Poetry and the Feminine from Behn to Cowper
University of Delaware Press, 2005 - 227 páginas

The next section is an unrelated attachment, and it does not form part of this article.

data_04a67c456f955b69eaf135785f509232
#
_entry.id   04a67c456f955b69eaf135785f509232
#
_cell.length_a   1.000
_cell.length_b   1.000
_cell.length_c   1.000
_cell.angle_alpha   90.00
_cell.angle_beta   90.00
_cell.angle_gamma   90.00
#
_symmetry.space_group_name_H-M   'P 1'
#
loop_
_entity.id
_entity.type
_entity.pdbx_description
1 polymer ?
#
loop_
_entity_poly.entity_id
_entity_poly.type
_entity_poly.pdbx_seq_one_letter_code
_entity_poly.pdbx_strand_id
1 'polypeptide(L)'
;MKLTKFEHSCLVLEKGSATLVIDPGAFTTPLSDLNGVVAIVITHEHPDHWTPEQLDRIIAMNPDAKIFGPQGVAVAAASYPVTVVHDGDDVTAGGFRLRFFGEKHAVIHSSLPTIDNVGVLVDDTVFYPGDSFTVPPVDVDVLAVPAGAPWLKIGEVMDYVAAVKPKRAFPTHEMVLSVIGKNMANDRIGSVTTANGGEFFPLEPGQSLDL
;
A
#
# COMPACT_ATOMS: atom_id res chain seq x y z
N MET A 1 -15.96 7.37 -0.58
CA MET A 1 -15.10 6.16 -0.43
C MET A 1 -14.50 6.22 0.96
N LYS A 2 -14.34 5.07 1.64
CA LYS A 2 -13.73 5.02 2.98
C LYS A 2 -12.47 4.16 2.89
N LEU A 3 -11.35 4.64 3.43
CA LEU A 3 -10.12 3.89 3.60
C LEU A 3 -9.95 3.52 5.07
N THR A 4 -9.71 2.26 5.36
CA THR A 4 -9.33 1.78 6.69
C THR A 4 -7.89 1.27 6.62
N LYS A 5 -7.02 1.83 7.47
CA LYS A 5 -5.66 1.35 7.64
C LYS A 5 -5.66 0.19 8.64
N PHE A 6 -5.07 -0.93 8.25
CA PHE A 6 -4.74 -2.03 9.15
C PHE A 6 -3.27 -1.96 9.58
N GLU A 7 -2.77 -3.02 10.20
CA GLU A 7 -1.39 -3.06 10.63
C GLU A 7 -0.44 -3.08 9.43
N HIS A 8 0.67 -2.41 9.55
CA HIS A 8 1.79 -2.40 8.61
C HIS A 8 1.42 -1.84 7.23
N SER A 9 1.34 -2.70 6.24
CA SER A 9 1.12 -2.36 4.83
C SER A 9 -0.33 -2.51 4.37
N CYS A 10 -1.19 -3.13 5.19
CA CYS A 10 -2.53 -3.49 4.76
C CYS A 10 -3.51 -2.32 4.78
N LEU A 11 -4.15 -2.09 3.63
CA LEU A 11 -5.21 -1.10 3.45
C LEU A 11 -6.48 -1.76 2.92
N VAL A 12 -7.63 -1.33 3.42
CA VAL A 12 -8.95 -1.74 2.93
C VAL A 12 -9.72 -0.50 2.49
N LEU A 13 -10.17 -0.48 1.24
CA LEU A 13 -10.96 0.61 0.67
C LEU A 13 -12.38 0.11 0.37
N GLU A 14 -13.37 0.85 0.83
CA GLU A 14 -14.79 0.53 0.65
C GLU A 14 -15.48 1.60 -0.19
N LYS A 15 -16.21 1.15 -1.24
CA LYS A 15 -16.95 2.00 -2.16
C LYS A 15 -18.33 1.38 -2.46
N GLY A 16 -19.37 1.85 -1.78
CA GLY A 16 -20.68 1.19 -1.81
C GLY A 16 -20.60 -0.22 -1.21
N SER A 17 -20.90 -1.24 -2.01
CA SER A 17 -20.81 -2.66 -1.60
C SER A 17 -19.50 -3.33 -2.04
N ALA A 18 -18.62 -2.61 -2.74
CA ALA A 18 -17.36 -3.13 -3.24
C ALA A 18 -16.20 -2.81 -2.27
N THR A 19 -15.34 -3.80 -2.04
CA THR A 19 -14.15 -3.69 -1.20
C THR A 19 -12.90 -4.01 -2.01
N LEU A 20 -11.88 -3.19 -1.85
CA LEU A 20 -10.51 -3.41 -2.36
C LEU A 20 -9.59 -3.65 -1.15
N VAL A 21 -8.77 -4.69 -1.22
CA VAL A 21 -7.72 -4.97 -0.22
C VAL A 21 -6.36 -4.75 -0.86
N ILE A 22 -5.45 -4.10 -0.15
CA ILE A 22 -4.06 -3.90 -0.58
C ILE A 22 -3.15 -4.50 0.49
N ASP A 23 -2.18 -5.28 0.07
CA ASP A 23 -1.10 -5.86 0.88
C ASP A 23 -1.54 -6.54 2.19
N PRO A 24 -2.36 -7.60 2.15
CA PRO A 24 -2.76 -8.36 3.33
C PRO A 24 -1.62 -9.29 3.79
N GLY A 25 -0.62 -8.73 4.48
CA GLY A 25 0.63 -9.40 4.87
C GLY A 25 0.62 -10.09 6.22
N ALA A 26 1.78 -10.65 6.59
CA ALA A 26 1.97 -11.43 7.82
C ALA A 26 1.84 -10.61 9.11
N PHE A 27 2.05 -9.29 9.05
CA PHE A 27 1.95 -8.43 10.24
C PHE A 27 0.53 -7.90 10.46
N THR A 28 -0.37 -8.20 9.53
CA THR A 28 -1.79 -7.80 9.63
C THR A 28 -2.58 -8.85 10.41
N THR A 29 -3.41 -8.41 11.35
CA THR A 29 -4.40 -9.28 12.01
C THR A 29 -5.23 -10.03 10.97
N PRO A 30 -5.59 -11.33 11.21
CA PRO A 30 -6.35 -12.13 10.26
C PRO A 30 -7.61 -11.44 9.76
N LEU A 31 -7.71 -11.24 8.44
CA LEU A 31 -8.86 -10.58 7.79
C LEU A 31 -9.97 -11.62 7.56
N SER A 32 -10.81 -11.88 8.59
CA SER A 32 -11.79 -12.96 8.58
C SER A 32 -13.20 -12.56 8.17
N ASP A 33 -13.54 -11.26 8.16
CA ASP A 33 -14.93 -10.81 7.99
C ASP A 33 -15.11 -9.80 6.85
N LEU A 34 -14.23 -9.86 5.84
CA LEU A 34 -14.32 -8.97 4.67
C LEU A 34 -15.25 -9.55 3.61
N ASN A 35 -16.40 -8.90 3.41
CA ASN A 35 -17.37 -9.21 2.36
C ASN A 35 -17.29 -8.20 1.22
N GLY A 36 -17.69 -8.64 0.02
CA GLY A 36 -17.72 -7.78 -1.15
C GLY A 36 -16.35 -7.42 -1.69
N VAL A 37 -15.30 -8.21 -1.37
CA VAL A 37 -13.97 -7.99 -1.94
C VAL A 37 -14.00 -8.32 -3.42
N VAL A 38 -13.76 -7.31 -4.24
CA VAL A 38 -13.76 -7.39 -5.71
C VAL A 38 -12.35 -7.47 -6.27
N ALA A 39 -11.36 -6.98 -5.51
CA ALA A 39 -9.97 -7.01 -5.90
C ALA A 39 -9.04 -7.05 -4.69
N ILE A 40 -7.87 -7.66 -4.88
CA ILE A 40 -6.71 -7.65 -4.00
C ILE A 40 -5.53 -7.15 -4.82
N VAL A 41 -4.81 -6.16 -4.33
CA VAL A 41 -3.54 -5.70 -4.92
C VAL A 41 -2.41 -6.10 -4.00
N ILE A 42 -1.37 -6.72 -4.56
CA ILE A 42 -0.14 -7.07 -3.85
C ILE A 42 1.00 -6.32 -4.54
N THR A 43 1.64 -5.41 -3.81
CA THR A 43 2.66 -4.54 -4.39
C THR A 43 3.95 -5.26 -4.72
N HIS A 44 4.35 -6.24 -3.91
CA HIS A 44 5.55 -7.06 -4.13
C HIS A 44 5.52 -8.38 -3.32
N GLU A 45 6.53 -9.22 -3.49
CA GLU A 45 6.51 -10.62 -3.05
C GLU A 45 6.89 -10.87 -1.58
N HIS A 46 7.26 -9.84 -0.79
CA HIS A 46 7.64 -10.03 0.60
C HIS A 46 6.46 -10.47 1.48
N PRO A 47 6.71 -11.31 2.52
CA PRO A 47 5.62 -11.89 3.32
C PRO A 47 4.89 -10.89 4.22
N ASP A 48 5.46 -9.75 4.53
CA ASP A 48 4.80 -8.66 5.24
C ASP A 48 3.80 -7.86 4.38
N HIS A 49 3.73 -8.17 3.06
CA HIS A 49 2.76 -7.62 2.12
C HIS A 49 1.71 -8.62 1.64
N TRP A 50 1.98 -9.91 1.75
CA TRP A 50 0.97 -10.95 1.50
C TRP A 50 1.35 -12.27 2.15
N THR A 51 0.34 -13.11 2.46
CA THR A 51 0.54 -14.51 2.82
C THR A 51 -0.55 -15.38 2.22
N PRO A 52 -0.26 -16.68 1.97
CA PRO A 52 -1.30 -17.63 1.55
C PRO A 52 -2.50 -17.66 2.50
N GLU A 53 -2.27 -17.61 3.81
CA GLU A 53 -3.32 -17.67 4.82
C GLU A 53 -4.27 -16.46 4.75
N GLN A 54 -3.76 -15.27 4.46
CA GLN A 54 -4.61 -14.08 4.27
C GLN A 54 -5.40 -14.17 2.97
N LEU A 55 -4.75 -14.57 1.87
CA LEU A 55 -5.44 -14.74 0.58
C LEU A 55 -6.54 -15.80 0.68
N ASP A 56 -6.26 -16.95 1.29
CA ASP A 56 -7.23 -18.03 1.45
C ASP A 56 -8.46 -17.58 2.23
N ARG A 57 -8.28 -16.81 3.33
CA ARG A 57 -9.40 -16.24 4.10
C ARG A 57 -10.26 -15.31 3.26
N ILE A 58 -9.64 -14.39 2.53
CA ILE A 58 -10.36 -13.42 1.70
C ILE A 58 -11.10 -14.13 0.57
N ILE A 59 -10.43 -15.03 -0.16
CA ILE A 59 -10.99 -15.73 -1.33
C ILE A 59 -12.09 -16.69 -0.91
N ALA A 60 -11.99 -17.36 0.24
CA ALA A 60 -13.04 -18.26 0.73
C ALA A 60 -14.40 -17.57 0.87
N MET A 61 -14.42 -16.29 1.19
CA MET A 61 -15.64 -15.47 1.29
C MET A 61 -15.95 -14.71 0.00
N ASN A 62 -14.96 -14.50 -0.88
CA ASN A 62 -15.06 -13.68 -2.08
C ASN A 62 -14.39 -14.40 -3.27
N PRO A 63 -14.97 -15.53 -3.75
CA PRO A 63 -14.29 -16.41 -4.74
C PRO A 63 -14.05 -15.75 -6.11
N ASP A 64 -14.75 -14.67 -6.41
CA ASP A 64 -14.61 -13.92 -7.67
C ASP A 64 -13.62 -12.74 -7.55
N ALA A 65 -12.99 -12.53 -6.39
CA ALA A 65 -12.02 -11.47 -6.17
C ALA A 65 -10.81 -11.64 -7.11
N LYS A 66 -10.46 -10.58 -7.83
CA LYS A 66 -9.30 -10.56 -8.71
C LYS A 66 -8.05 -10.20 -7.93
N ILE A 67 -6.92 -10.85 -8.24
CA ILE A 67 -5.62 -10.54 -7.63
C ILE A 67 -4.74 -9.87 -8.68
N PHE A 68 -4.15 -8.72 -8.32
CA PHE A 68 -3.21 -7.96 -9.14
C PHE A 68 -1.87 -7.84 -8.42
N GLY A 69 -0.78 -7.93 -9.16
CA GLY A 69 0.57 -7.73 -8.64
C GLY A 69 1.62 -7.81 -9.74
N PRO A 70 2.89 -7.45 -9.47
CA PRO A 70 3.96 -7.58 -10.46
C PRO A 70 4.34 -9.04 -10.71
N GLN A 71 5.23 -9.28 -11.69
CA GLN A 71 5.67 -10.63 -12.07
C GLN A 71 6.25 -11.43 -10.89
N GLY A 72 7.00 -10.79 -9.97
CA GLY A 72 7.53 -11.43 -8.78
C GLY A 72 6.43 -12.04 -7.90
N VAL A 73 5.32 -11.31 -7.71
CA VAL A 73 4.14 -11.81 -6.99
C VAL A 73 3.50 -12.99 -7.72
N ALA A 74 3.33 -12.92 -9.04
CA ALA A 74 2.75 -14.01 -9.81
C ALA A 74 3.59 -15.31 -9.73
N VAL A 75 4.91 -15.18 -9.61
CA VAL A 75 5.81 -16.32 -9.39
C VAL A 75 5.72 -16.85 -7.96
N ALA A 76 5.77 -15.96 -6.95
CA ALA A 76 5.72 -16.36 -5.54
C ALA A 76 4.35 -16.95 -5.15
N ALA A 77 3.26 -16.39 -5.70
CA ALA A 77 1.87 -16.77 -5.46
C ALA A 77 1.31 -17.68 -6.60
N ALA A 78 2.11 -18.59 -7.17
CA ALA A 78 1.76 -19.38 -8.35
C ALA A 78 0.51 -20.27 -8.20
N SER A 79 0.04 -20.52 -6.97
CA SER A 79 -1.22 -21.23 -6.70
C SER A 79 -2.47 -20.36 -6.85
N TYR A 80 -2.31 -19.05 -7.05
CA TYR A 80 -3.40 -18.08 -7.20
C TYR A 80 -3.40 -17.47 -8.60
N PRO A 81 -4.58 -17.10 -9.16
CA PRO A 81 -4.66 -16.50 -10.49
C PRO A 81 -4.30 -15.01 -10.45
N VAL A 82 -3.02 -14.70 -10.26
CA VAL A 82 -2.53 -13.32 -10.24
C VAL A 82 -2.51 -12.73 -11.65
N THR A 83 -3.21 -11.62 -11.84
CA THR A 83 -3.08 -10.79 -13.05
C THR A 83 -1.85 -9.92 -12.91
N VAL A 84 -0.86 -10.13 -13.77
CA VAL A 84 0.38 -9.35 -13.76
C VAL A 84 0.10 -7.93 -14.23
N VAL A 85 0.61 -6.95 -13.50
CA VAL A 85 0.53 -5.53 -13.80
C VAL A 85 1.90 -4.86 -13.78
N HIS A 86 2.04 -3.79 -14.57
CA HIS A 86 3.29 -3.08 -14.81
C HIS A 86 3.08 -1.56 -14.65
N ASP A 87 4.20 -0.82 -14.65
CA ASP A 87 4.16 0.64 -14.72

Poetry and the Feminine from Behn to Cowper revisits the foundations of poetic representation and value for women and men poets of the Restoration and eighteenth century including Aphra Behn, John Dryden, Anne Killigrew, Anne Finch, and Alexander Pope. The author argues that fundamental to poetic innovation in this era are poets' revisions of feminine figures such as the muse and nature. Feminine Nature serves these poets as an infinitely expandable category of form that allows them to redefine poetry and poetic subjectivity. These poetic innovations include exploring the very grounds of mimesis, dismantling the hierarchy of poetic kinds, and using sensibility to yoke aesthetic and ethical values. Using an inclusive framework, the author presents a history of poetic change through women's and men's complex dialogues with poetic contexts and conventions. Jennifer Keith is Associate Professor at the University of North Carolina at Greensboro.
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